29 August 1976, Washington Post, pg. 159:
SLAPSTICK or LONESOME NO MORE
By Kurt Vonnegut Jr.
His eighth novel, a sort of spiritual autobiography in which reflections on "desolated cities and spiritual cannibalism and incest and loneliness and lovelessness and death" are handled with the philosophical poise of Laurel and Hardy fumbling through a malevolent world of slapstick. Flying to a family funeral, Vonnegut daydreams of a centenarian pediatrician and ex-president of the United States, now living in the trash-choked lobby of the Empire State Building on the Island of Death, Skyscraper National Park. His campaign slogan, addressed to a hopeless condition, was "Lonesome No More!" The old man's memories record the destruction of America; the interaction between them and the author's own life story is the substance of this somber comedy, which will be predictably loved or loathed.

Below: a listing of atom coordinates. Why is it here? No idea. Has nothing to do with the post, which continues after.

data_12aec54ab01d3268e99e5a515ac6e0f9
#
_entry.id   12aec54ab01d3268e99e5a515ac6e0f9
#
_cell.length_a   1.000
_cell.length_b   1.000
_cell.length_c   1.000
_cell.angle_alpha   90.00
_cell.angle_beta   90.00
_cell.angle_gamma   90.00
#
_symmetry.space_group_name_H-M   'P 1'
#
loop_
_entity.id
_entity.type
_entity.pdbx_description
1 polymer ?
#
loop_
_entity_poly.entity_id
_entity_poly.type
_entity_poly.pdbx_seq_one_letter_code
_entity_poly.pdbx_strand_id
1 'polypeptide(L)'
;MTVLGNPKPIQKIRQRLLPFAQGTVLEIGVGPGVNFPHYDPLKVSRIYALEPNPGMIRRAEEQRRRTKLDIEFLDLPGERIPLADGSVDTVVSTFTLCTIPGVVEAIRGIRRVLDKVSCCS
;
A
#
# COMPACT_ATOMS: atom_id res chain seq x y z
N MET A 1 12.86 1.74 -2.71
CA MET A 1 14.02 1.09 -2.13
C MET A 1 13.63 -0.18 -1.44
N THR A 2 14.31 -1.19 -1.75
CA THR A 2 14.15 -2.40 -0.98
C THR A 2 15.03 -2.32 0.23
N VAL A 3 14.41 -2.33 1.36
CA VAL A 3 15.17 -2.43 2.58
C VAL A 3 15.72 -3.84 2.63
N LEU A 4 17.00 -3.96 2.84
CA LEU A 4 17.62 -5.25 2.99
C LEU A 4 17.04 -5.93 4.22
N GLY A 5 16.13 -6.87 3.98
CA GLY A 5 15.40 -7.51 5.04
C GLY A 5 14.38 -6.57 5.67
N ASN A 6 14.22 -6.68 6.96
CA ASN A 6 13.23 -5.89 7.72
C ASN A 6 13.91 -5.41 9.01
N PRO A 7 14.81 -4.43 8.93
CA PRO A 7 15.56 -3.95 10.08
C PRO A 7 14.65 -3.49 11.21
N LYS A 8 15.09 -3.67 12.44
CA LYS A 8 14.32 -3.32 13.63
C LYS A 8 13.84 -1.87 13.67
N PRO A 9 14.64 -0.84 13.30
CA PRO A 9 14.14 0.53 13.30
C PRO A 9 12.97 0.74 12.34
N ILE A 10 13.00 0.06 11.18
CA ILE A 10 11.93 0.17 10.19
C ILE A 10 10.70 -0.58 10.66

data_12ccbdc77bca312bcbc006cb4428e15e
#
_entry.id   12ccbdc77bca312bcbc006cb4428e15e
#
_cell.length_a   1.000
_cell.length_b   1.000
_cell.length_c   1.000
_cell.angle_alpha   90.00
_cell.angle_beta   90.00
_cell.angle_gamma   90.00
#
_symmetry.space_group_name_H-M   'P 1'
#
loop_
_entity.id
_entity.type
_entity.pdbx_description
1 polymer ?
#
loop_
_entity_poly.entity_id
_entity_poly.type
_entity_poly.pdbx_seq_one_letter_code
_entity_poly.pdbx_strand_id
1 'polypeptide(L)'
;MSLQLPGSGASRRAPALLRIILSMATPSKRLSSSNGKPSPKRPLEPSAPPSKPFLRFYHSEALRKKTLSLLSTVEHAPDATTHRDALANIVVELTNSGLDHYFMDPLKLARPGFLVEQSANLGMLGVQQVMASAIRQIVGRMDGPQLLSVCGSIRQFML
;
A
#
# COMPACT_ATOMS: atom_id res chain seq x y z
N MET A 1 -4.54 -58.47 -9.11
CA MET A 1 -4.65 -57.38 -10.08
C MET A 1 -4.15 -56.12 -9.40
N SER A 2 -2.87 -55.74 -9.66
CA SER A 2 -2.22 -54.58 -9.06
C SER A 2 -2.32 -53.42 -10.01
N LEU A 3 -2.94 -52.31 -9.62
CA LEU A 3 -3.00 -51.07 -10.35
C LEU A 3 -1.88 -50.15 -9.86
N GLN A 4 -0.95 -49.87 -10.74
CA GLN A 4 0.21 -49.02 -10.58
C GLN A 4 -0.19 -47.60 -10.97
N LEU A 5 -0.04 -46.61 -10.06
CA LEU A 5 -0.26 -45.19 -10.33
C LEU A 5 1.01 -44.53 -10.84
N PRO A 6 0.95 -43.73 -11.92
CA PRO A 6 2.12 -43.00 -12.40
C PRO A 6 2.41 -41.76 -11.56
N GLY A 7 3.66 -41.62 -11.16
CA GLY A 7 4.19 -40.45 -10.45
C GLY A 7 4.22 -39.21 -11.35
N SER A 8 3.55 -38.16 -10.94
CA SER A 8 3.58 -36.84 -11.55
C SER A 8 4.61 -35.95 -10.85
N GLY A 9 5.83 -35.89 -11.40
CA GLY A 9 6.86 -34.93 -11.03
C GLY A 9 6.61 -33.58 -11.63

(Delacorte/Seymour Lawrence, October, $7.95)
9 October 1998, New York Times, "Critics Notebook: Cass Gilbert and the City Electric" by Herbert Muschamp, pg. E34:
With structures like the Woolworth, West Street and Broadway-Chambers buildings, (Cass -- ed.) Gilbert helped plant the seeds for what Kurt Vonnegut would later call Skyscraper National Park.